During the recent SMM Hamburg 2014 show, one of the world’s leading events for the maritime industry, we took the opportunity to speak with Mr. Axel Mattern, Port of Hamburg CEO, and discuss ongoing development activities in the port.
One of the Port’s biggest projects at the moment is to dredge the River Elbe from the open sea to Hamburg in order to pursue the development and growth targets of the Germany’s largest universal port. In 2013 the Port of Hamburg achieved total throughput of 139 million tons, representing growth of 6.2 percent.
“It is of utmost importance for the Port to get the drought of the river Elbe dredged for an additional one meter. We do not have to dredge the entire river, just a few parts.” said Mr. Mattern.
“We have been planning this project for 12 years now, and along the way we have faced so many different protests, activities, as well as new regulations from the EU. We had our court case hearing in June, and we expect the final decision on the matter on October 2.”
Upon being asked by our reporter what the consequences would be of having such dredging project denied by court Mr. Mattern said: “The consequences of not doing the project would be that the Port operations will remain as they are now. That would be unfortunate, but I do not think the World would crumble if the project was denied.”
“The deepening of the river would allow us to handle the increasing amounts of cargo that have been coming from Rotterdam and Antwerp in the recent years. It would ease operating and navigating ships into the Port. But depth is not the biggest issue for Hamburg, because as I mentioned we are a turning point for liner services, and the ships do not really need the depth in Hamburg,” continued Mr. Mattern.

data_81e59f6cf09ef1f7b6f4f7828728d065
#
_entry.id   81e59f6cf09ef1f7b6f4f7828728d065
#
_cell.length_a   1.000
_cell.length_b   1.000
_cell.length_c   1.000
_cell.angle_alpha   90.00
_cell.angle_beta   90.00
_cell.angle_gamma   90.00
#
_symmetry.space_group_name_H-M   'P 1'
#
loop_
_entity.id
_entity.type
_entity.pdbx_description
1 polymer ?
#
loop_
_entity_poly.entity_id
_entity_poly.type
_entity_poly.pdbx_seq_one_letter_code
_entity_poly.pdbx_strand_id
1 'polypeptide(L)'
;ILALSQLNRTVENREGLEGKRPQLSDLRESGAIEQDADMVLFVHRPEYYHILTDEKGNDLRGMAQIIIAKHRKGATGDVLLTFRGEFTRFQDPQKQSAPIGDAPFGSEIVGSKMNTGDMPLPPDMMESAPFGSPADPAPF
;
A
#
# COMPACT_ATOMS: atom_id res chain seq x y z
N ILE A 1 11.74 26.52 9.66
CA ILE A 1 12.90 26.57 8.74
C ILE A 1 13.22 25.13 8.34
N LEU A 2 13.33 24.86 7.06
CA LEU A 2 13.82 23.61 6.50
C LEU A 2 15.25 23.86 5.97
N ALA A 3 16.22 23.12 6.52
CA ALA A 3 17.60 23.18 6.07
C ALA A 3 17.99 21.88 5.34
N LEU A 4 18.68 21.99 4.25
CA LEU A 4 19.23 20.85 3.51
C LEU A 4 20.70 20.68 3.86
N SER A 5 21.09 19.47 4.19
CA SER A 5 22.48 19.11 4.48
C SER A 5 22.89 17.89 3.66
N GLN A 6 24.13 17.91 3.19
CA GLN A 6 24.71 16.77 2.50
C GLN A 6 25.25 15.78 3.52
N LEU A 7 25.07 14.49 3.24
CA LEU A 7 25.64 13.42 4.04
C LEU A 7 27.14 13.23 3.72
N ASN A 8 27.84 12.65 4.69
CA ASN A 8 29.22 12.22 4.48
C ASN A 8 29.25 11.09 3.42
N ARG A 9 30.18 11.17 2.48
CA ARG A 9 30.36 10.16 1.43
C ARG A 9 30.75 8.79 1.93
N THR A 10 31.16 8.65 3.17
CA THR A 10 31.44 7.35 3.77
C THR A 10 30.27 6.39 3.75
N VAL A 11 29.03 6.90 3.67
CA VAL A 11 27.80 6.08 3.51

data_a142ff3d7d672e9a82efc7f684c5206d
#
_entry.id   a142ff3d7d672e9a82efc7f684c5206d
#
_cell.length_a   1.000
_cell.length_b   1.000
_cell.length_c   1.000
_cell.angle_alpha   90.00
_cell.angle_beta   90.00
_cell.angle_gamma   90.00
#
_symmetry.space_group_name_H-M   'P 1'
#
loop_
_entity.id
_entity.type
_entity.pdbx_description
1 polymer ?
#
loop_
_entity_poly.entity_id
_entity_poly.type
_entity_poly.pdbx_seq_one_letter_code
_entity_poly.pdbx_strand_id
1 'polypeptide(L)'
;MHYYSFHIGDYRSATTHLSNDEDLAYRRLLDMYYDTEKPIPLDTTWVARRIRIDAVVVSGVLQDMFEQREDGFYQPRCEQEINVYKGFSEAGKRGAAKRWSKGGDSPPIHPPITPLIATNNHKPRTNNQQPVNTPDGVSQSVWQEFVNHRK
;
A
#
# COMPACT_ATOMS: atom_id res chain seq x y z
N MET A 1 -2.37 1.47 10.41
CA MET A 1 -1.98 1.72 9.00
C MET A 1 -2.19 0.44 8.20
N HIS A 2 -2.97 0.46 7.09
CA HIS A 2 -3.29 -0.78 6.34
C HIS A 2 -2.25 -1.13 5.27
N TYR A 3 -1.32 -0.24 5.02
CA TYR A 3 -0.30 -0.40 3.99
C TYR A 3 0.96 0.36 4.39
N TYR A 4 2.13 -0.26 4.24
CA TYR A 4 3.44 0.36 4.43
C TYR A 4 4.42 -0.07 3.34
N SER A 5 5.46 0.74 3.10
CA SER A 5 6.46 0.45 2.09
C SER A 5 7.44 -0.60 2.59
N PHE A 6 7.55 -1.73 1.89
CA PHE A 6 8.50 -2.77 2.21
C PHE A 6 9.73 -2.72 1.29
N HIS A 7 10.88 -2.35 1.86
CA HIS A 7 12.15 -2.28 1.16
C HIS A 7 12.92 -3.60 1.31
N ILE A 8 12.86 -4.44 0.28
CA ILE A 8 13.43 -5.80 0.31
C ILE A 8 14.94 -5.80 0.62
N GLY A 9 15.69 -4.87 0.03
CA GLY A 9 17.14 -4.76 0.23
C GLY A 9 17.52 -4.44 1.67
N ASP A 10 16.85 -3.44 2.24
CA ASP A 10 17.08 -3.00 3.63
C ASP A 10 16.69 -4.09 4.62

“On the other hand, we need the breadth for the river navigation because the amount of ships calling at the Port is rising, and in order to accommodate these ships, we need to widen the river Elbe. Our river pilots and our IT systems are already at a stage where they could be more effective than they are right now,” added Mr. Mattern.
“When you look at the order books of major shipyards, the number of big ships being built matches the current number of big ships in service, and seeing that Rotterdam, Antwerp and Hamburg are the only ports handling these big ships, we have to cope with that and therefore we need these widenings,” said Axel Mattern, Port of Hamburg CEO.
It remains to be seen how the Federal Administrative Court in Leipzig will rule on the issue of deepening the navigation channel on the Lower and Outer Elbe.
Dredging Today Staff, September 15, 2014